“Whatever you write, there’s always an element of education. My last kids’ novel, Britain’s Smartest Kid . . . On Ice!, on one level it’s a fun story about a very intelligent boy. But actually, underneath it all, he’s being bullied,” Ivor explained.
Ivor added that he has to be careful about some words he uses in books for children.
He said there were concerns about the word ‘crazy’ in Britain’s Smartest Kid.
But he feels vindicated after just last week a woman told him at a party how much her daughter loved the book.
“It’s just magical to hear that,” he said.
“I go into schools and talk about writing. And one of the kids almost always asks me, ‘what’s the favourite thing you’ve ever done?’
“I’m not happy with everything really. But I talk about this little picture book, my wife Sophie and I wrote 15 years ago, Cock-A-Doodle Quack! Quack!
“I read to three, four or five year olds in a school, and it’s magical in this day and age when there’s so much on your phone and on your computer.
“But it’s a very simple, beautifully illustrated story. And they are just wrapped. They just sit there and they love it. Its still engrosses them; it’s incredible.”
Another selling point for Ben’s Bonkers Bar Mitzvah is the illustrations of Private Eye cartoonist Zoom Rockman.
“I love his whole family,” Ivor said. “They literally live in the next street to where I am now. Zoom’s younger brother Ace was in the same year at school as my son.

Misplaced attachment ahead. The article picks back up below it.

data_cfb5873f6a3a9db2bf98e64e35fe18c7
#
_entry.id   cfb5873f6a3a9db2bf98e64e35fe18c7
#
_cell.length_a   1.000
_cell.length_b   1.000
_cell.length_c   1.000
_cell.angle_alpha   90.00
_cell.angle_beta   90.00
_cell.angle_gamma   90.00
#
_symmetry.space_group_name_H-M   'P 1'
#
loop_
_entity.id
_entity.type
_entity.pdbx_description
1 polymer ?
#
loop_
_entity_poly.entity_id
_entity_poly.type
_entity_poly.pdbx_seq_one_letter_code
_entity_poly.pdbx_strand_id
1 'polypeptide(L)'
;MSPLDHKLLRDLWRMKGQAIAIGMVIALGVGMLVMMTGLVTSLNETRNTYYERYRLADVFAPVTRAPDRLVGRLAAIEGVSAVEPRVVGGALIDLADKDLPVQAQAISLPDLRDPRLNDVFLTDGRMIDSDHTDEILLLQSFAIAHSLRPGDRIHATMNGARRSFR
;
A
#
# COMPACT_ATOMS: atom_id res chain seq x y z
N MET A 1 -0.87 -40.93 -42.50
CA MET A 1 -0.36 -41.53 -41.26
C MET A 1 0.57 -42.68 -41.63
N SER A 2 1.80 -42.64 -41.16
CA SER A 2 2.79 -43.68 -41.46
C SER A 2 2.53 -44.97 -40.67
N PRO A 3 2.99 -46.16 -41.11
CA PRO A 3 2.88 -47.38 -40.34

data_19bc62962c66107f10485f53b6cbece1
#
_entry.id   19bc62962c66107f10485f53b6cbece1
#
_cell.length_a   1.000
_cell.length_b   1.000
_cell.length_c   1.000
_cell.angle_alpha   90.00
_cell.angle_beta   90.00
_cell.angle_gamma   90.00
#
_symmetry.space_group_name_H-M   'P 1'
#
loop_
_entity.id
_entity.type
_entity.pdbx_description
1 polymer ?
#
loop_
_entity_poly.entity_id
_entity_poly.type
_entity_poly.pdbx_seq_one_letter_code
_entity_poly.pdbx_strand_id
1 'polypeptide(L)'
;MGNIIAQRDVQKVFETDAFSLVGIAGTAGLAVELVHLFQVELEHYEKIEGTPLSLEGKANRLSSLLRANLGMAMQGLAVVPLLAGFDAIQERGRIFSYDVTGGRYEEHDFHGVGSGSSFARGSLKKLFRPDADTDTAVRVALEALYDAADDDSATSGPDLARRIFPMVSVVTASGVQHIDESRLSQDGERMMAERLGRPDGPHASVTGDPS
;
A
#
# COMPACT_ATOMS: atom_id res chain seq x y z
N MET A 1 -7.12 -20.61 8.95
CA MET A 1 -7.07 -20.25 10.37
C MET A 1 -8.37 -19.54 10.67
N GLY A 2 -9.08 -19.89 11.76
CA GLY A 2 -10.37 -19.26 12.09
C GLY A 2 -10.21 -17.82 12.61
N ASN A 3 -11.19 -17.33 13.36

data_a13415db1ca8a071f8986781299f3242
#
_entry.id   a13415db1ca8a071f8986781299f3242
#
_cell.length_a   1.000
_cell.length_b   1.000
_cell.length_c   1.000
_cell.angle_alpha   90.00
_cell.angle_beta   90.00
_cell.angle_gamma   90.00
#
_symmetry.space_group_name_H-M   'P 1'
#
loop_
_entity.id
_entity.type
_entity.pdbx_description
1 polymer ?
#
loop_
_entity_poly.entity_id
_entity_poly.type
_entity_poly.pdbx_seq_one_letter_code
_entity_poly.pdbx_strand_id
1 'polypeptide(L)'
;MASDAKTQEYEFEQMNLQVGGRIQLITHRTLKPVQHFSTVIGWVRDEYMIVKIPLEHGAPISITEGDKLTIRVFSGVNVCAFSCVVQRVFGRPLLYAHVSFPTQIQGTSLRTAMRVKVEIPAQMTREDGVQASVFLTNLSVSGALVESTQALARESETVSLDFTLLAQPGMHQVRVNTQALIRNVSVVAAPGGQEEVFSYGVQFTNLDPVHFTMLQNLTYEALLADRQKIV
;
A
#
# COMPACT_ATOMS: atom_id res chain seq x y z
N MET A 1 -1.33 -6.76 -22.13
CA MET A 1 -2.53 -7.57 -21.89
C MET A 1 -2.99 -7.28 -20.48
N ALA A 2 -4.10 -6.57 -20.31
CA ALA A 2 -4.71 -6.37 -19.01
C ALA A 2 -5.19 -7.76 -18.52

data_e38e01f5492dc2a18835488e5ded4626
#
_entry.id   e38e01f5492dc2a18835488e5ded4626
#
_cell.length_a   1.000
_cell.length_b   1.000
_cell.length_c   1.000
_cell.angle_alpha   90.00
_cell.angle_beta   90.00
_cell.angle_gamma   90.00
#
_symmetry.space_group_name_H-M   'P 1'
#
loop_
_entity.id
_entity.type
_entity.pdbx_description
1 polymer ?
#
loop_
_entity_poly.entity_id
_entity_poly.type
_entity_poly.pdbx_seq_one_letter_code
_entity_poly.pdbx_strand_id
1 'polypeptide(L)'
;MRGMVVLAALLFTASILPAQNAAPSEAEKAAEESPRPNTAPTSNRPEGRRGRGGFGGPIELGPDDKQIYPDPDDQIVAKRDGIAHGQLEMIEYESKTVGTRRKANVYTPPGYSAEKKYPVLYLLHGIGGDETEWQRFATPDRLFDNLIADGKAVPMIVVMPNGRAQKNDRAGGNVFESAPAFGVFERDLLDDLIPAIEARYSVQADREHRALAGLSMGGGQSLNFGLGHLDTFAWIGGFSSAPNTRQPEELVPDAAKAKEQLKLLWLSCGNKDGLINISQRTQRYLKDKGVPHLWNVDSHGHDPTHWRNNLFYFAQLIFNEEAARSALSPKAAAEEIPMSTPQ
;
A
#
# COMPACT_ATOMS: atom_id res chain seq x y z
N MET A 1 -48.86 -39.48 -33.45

“Zoom did a few roughs for my book, which were pretty good. I really like his style.
“He has a very good visual sense of humour, which obviously helps.”
Ivor, who credits his late father Colin for his sense of humour, then made a revelation — Ben’s sister may take over as the star of a sequel.
“The original family in the book was mum, dad, Ben and his older brother,” he said. “But Michael Leventhal at Green Bean said to give him a younger sister, Carla, because I can follow up with a story about her batmitzvah.
“Discussions are underway at the moment about that. I haven’t quite got an idea yet.
“If I can find the right idea, there will be some sort of follow up — Carla’s Crazy or Cosmic Kiddush. Nothing is quite jumping out yet.
“It doesn’t have to be an alliteration.”
Ivor has also written a number of books for adults and is currently compiling a photo book called Simchas of the Seventies with friends Eddie Gershon and Howard Robinson.
The book will raise money for Chai Cancer Care.
Two years ago, Grean Bean Books released Jewish Chocolate Recipes from Around the World, which donated money to Chai.
After Ivor spoke with Michael, the idea to raise money for Chai through their simcha book came to fruition.
“We were going to call it either Shkoyach, Please God by You or Barmitzvahs of the 1970s, but we opened it up a bit more to simchas of the 1970s,” Ivor laughed.
“It is for a good cause and we need a big bank of photographs to finish the book off.”
He added: “I’ve written a piece for shul magazines for Rosh Hashana asking for photos.”
Simcha pictures should be sent to firstname.lastname@example.org